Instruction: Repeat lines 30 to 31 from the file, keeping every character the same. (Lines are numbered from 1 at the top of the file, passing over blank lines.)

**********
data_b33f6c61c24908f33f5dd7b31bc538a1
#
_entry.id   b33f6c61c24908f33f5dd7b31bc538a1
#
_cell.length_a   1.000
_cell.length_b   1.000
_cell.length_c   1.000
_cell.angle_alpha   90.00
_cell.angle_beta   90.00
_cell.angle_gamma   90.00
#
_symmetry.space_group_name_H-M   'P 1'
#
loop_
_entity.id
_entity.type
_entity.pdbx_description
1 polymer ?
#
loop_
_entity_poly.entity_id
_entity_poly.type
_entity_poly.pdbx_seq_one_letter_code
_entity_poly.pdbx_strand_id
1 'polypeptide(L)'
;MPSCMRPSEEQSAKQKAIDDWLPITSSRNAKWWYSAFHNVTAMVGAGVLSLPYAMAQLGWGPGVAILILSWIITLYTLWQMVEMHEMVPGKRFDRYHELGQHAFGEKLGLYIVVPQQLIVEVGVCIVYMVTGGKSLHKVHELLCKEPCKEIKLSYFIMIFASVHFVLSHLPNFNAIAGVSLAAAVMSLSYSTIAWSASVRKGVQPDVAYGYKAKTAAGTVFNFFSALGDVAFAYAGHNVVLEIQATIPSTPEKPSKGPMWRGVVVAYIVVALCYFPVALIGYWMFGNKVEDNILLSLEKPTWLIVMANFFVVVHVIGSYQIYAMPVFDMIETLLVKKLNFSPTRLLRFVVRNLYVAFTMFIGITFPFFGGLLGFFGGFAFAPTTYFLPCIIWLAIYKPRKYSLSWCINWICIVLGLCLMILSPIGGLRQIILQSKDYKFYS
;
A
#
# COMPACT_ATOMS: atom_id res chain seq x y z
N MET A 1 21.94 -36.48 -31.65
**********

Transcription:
# COMPACT_ATOMS: atom_id res chain seq x y z
N MET A 1 21.94 -36.48 -31.65